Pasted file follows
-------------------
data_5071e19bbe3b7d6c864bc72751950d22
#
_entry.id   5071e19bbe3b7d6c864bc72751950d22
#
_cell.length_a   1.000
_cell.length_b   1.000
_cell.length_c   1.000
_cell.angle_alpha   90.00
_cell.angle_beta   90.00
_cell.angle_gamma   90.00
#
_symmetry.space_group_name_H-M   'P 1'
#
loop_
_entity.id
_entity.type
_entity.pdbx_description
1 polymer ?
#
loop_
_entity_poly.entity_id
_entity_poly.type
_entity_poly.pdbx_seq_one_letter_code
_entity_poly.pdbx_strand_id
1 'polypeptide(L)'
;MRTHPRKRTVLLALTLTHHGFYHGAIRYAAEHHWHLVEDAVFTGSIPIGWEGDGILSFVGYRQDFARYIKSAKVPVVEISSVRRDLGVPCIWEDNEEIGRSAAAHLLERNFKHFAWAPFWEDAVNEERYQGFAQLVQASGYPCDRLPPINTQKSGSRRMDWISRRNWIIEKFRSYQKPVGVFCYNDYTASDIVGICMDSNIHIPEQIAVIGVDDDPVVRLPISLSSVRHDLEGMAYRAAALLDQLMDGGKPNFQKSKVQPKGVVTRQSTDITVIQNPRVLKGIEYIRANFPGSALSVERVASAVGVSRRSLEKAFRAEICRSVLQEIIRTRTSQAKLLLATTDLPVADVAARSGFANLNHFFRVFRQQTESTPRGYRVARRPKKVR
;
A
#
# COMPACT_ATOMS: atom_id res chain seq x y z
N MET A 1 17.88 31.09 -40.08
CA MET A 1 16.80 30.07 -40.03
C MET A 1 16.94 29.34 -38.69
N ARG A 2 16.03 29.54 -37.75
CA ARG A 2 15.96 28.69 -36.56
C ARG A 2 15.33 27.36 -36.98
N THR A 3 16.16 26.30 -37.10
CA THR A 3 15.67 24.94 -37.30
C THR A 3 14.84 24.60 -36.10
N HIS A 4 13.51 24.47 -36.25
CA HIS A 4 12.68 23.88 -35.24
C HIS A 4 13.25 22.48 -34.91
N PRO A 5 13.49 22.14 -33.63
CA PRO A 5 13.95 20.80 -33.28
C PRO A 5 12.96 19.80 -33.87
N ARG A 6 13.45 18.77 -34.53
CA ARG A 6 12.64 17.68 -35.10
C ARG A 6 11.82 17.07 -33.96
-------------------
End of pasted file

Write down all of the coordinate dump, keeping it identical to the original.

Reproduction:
data_5071e19bbe3b7d6c864bc72751950d22
#
_entry.id   5071e19bbe3b7d6c864bc72751950d22
#
_cell.length_a   1.000
_cell.length_b   1.000
_cell.length_c   1.000
_cell.angle_alpha   90.00
_cell.angle_beta   90.00
_cell.angle_gamma   90.00
#
_symmetry.space_group_name_H-M   'P 1'
#
loop_
_entity.id
_entity.type
_entity.pdbx_description
1 polymer ?
#
loop_
_entity_poly.entity_id
_entity_poly.type
_entity_poly.pdbx_seq_one_letter_code
_entity_poly.pdbx_strand_id
1 'polypeptide(L)'
;MRTHPRKRTVLLALTLTHHGFYHGAIRYAAEHHWHLVEDAVFTGSIPIGWEGDGILSFVGYRQDFARYIKSAKVPVVEISSVRRDLGVPCIWEDNEEIGRSAAAHLLERNFKHFAWAPFWEDAVNEERYQGFAQLVQASGYPCDRLPPINTQKSGSRRMDWISRRNWIIEKFRSYQKPVGVFCYNDYTASDIVGICMDSNIHIPEQIAVIGVDDDPVVRLPISLSSVRHDLEGMAYRAAALLDQLMDGGKPNFQKSKVQPKGVVTRQSTDITVIQNPRVLKGIEYIRANFPGSALSVERVASAVGVSRRSLEKAFRAEICRSVLQEIIRTRTSQAKLLLATTDLPVADVAARSGFANLNHFFRVFRQQTESTPRGYRVARRPKKVR
;
A
#
# COMPACT_ATOMS: atom_id res chain seq x y z
N MET A 1 17.88 31.09 -40.08
CA MET A 1 16.80 30.07 -40.03
C MET A 1 16.94 29.34 -38.69
N ARG A 2 16.03 29.54 -37.75
CA ARG A 2 15.96 28.69 -36.56
C ARG A 2 15.33 27.36 -36.98
N THR A 3 16.16 26.30 -37.10
CA THR A 3 15.67 24.94 -37.30
C THR A 3 14.84 24.60 -36.10
N HIS A 4 13.51 24.47 -36.25
CA HIS A 4 12.68 23.88 -35.24
C HIS A 4 13.25 22.48 -34.91
N PRO A 5 13.49 22.14 -33.63
CA PRO A 5 13.95 20.80 -33.28
C PRO A 5 12.96 19.80 -33.87
N ARG A 6 13.45 18.77 -34.53
CA ARG A 6 12.64 17.68 -35.10
C ARG A 6 11.82 17.07 -33.96